Search for Relevance in Ranking
by Mike Banks Valentine

Search engines used to rely on webmasters to provide an
honest assessment of web site content by simply accepting
exactly what was placed in the meta tags of each site.

The engines ranked the sites in the beginning by looking
almost entirely at those tags and serving results based
on whether search words and phrases were contained in the
meta tags. That was when everyone publishing web pages
was sweet, naive and honest as twelve-year-old boyscouts.

Ranking algorithms began getting immensely more complex as
webmasters started manipulating search results either by
lying about the content of the site in those meta tags, or
by stuffing those tags with keyword phrases. Meanwhile,
search engines started looking for formulas that could
deliver reliable and relevant results without relying on
honesty in meta tags.

Google rose to prominence in a very short time by placing
far less emphasis on meta tags and far more emphasis on
popularity, based on inbound links from other web sites.

I recently wrote an article entitled, "Reciprocal Linking
is Dead!" after discovering a dishonest manipulation of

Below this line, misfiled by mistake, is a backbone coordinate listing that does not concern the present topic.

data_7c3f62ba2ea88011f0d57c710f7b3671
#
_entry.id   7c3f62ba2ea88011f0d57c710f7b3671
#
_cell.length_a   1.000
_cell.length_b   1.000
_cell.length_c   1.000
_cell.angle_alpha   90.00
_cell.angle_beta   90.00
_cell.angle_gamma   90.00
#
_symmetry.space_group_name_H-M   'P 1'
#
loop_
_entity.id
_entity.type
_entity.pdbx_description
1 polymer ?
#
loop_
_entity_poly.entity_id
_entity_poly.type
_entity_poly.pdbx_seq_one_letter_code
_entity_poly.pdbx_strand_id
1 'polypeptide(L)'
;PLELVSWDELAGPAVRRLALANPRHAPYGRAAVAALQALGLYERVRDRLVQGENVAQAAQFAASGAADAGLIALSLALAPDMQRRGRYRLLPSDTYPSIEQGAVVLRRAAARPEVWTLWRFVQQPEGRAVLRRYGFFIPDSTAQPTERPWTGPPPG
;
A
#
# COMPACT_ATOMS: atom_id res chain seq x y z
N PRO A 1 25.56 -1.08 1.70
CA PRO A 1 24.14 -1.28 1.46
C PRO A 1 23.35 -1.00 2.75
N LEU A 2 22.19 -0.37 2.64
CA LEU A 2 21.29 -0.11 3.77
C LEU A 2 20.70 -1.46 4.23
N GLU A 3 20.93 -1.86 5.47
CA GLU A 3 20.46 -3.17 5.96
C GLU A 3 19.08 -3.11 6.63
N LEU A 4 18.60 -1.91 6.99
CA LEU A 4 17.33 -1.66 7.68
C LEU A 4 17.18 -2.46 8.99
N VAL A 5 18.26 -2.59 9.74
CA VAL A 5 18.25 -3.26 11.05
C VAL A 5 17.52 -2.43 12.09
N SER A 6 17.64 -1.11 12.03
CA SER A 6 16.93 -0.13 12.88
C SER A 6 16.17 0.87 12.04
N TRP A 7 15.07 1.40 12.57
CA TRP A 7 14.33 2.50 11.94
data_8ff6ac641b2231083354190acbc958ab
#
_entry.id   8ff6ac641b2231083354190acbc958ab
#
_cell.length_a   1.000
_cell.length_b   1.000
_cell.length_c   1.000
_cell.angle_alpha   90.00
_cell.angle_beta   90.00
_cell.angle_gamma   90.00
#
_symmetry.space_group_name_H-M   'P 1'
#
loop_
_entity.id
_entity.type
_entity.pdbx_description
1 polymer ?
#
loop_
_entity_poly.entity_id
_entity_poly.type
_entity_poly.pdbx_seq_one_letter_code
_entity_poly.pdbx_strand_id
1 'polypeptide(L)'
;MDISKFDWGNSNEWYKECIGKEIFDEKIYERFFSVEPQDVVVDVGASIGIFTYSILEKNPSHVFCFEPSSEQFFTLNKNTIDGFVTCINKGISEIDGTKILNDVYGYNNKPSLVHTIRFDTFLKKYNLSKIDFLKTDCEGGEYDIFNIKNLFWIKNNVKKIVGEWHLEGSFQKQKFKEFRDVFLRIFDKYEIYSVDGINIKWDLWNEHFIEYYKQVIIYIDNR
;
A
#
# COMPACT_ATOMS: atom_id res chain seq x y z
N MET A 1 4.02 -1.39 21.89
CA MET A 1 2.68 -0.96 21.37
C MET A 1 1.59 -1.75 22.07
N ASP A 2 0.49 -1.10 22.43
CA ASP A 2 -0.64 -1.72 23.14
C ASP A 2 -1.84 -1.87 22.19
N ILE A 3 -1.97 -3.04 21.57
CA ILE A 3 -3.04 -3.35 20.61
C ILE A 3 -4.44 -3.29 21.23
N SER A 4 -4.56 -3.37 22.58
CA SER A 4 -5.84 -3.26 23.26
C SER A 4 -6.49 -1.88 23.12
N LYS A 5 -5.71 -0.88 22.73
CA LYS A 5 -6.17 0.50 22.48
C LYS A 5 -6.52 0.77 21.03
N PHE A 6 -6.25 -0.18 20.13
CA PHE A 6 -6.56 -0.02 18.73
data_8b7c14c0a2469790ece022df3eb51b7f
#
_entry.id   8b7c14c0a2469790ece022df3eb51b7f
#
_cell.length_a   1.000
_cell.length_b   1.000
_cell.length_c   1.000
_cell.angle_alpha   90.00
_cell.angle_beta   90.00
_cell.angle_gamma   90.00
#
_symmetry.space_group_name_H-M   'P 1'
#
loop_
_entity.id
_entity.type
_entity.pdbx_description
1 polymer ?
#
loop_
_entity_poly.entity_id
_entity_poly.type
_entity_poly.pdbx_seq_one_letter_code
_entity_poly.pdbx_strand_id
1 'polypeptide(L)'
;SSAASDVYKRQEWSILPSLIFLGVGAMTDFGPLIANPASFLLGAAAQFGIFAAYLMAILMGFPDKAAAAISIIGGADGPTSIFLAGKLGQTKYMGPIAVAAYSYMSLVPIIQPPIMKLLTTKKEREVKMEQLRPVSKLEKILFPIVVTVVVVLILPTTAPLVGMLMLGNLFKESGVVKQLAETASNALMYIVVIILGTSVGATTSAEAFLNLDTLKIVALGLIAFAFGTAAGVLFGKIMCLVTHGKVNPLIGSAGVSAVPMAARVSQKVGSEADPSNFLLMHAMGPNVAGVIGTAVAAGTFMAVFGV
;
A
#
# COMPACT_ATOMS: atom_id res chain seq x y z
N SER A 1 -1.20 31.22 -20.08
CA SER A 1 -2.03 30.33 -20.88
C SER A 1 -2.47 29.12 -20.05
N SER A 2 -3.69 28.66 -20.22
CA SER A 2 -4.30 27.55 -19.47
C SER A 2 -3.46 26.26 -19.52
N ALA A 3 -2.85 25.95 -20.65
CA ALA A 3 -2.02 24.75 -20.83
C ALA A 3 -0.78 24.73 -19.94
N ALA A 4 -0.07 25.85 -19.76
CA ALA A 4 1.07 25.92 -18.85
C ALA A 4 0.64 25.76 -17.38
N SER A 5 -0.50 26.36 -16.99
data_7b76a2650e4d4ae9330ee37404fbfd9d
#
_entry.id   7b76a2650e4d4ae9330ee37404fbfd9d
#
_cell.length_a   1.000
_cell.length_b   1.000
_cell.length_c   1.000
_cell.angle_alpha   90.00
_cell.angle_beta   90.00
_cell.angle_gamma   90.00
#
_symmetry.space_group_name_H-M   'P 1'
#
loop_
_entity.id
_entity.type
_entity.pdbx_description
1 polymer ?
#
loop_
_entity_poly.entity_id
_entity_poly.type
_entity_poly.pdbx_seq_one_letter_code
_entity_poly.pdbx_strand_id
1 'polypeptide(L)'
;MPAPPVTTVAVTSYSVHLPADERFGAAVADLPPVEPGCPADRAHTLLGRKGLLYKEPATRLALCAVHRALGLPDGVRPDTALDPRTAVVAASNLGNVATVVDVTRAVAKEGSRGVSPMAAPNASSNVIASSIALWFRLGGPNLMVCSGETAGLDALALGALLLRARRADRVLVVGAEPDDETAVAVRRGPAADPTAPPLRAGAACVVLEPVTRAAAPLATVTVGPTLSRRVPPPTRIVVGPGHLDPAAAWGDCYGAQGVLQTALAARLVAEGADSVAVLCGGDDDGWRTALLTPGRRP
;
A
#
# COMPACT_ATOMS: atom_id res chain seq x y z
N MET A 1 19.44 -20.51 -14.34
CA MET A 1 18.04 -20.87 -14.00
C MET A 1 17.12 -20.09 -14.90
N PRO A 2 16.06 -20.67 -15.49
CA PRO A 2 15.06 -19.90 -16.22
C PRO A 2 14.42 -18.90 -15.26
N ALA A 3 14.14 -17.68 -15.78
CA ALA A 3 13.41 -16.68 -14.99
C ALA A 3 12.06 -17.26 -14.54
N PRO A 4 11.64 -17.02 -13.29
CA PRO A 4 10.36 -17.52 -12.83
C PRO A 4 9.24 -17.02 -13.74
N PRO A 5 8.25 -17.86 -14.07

that technique to increase affiliate sales through URL
cloaking and redirected link schemes.

Google's PageRank algorithm, combined with the speed of
results pages, made them hugely popular with searchers,
who seemed to find those results pages more relevant to
their searches. Google continues adjusting algorithms
to include site themes, interior linking structure, body
text keyword density, frequency of updates, etc.

Search over the past five years had experienced dramatic
expansion of players in the late nineties internet boom,
followed by implosions of mergers, death & destruction.
A brief and humorous article offers a recap of search
engine births, marriages and affairs over this period.

Recently, while search providers consolidated to fewer
than a dozen major players from the hundreds of search
engines of just a few years ago, optimistic new players
have emerged seeking a piece of the search pie. Newest
on the block is optimistically open source,
which promises to openly publish their search algorithms
while others continue to hide their proprietary formulae
for relevant search results.

Meanwhile there are ongoing attempts by some engines to
improve algorithms to reduce webmaster manipulation,
increase relevancy and produce ever better results.

This week, the small, but very aggressive search engine announced a partnership with to adjust their ranking relevance using the
popularity index of Alexa site rank. This move will,
no doubt, anger many smaller webmasters whose Alexa
rankings are lower than larger competitors. Smaller
localized businesses that compete against national
chain retailers will likely slip off the radar under
this scheme. Substantial, quality content tips the
scales back in favor of smaller content sites here.

But is this different than the popularity index scheme
that Google uses determined by inbound links? Will those
web sites in the results at ExactSeek with thousands of
hard-won links disappear from the results pages when the
Alexa factor is applied to ExactSeek algorithm?